I am and have been since I was seven years of age a model builder. I started with Airfix Spitfires like every other brat in the early 1970’s. Discovering a Tamiya catalogue in the local hobby shop I was instantly enthralled by cartoons of German tankers operating an 88mm gun in the turret of their Tiger 1 tank and the colour photos of completed dioramas. I moved on to armour and figurines and that is where I remained. A workshop is not an absolute for a modeller. Many modellers create gold medal winning works of art on the dinning room table and I have seen one workshop that was a converted bathroom. And when I say converted, I do mean it duel purpose!
In 1982 at the age of 17 I gave it up, rediscovering military modelleing some twenty years later in the 1990’s as a way to spend less time riding about Los Angeles on an old BMW boxer motorbike whilst visiting far too many dance clubs. In a way, modelling was my salvation. I managed a few years without a dedicated workshop, but to partake in my love of dioramas I would need a proper work space. By ’95 I had a house to myself with a two car garage. As a single boy with one car the garage could serve two masters.
This was my first workshop. In the garage of my house in Studio City, California 1995-2000. Studio City is “the Valley” and from June-October during mid-day it could be 94f (34c). Unbarable. I tried. Sweat would pour down my nose and drip onto my model. The garage was a bit dumpy and detached from the house. In the rainy season I had to sprint to the garage and the only external light came from the door to the pool area open. I could never leave the garage door open as my nosy neighbors came sniffing around, distracting me.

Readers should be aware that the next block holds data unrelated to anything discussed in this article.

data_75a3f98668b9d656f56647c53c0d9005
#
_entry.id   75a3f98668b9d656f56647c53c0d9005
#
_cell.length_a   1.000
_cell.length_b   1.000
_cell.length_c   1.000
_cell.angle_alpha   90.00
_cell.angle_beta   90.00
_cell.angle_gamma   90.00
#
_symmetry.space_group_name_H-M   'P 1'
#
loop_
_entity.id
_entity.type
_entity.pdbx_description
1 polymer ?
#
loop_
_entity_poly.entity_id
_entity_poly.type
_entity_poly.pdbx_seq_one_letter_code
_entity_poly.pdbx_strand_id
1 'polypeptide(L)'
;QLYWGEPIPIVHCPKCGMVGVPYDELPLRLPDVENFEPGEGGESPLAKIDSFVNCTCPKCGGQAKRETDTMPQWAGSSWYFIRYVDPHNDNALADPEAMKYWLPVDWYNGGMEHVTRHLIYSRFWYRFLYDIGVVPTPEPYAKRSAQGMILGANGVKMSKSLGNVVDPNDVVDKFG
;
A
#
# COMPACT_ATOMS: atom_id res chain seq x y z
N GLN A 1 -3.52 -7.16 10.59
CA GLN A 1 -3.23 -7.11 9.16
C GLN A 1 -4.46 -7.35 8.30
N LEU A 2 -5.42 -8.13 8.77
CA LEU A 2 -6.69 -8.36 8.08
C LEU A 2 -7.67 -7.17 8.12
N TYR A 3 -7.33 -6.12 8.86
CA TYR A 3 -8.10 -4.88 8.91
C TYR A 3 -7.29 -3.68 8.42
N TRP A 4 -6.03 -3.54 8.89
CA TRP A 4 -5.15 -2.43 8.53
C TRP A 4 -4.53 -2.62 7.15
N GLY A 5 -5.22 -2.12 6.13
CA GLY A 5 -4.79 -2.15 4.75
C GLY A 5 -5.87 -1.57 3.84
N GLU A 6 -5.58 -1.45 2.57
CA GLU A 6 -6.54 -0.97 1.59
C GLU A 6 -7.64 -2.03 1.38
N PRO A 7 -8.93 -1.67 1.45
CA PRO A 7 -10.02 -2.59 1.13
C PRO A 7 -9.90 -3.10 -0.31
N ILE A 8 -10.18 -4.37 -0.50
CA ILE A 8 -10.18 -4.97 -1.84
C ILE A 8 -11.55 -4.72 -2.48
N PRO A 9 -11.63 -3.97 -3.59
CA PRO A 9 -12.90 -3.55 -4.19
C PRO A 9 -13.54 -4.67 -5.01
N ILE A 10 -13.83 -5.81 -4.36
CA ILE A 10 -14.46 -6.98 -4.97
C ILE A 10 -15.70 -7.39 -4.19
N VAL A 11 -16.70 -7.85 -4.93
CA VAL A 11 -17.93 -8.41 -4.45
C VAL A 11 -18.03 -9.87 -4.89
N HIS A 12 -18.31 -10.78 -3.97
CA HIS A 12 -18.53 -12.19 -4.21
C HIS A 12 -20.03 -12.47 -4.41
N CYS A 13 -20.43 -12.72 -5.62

I find it amusing as I go through workshop incarnations—some now thousands of miles away from Southern California I have the same unbuilt kits which have travelled with me.
A funny antidote from this my Studio City workshop. I had a girlfriend who went in to the garage looking for CA Glue to repair a broken fingernail. I had at the time a very complicated assembly drying on the workbench—photo etch handwheels and mount for the Tiger 1 88mm main gun. All resin components from Tank Workshop interior set, which at the time were state-of-the-art. Of course when I returned to the workshop later this assembly had gone missing and no amount of searching turned it up. I asked her if she touched anything in the the workshop when she went to use the CA Glue. “Oh no,” she replied. And how dare I suggest she had. She became and ex-girlfriend. Four years later when I tore apart the workshop to move it into the house I found the Tank Workshop resin assembly. It was in the back of a drawer under a pile of sandpaper. A little passive-aggresive behaviour, perhaps?
After New Year 2000, when all the fear of computers and bank ATM’s failing due to the millinium died off I decided to convert a spare room in the house into my workshop. I had by this time aquired five Gerstner wood tool chests and had no space for them in the garage workshop. In the house there was more space, better light and central air in the summer and heat in the winter. The first model I finished here was Tamiya’s new Famo. The comfort of the room was apparently good for my modelling skills. The Famo appeared in Issue #3 of AFV Modeller.